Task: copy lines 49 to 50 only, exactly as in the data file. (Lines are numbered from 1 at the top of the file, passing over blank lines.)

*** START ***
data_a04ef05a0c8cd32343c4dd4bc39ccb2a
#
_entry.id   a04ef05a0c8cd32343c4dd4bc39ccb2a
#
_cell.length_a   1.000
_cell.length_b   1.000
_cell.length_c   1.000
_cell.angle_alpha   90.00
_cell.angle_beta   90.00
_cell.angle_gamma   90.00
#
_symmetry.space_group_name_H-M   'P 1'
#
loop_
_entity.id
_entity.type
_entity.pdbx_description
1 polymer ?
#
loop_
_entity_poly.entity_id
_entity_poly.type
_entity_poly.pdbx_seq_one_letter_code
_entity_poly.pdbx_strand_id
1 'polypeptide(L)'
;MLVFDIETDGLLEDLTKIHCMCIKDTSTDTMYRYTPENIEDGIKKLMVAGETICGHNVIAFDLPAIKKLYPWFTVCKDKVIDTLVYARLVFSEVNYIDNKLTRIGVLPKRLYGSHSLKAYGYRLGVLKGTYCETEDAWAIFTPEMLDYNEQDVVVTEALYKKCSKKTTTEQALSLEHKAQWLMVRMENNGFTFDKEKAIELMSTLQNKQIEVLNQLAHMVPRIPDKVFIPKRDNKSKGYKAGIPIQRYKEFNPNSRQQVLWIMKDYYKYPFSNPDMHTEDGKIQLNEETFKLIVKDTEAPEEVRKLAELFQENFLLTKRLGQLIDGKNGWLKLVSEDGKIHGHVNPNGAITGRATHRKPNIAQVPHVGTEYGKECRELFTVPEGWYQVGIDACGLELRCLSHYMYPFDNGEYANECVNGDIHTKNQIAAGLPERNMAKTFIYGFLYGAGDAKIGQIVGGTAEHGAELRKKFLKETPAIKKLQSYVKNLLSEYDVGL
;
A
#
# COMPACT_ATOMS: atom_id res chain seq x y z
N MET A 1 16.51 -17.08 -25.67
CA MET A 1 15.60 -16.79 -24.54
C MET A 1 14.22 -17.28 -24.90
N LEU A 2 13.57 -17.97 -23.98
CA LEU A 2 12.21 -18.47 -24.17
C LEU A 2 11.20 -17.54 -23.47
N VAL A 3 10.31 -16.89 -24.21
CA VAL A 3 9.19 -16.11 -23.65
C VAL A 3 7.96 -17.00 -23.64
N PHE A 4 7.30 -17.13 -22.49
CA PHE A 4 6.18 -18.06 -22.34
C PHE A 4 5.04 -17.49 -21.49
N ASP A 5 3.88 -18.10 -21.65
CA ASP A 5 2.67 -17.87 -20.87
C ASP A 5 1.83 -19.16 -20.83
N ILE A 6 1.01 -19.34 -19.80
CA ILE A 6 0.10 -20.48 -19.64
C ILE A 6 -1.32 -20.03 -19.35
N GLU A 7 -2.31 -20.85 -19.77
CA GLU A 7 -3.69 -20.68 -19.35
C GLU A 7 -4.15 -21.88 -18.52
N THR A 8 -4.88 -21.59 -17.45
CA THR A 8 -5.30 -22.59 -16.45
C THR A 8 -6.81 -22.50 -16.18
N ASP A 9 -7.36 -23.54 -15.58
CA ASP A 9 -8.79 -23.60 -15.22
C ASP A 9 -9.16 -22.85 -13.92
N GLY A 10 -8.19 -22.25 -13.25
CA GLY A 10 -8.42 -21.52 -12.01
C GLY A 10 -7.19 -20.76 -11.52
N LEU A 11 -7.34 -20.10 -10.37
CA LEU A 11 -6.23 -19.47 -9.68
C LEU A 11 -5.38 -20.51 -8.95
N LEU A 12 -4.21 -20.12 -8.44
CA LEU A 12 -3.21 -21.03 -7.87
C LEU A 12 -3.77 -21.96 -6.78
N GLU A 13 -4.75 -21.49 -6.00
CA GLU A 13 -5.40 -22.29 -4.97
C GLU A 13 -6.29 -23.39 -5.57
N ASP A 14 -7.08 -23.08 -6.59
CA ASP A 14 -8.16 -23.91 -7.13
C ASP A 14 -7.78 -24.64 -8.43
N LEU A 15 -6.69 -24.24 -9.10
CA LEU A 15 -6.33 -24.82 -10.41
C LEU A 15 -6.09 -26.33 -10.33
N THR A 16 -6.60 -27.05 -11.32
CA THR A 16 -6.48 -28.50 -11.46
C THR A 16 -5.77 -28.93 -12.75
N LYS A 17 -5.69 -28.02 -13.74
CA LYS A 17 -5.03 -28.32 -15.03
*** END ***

N GLU A 7 -2.31 -20.85 -19.77
CA GLU A 7 -3.69 -20.68 -19.35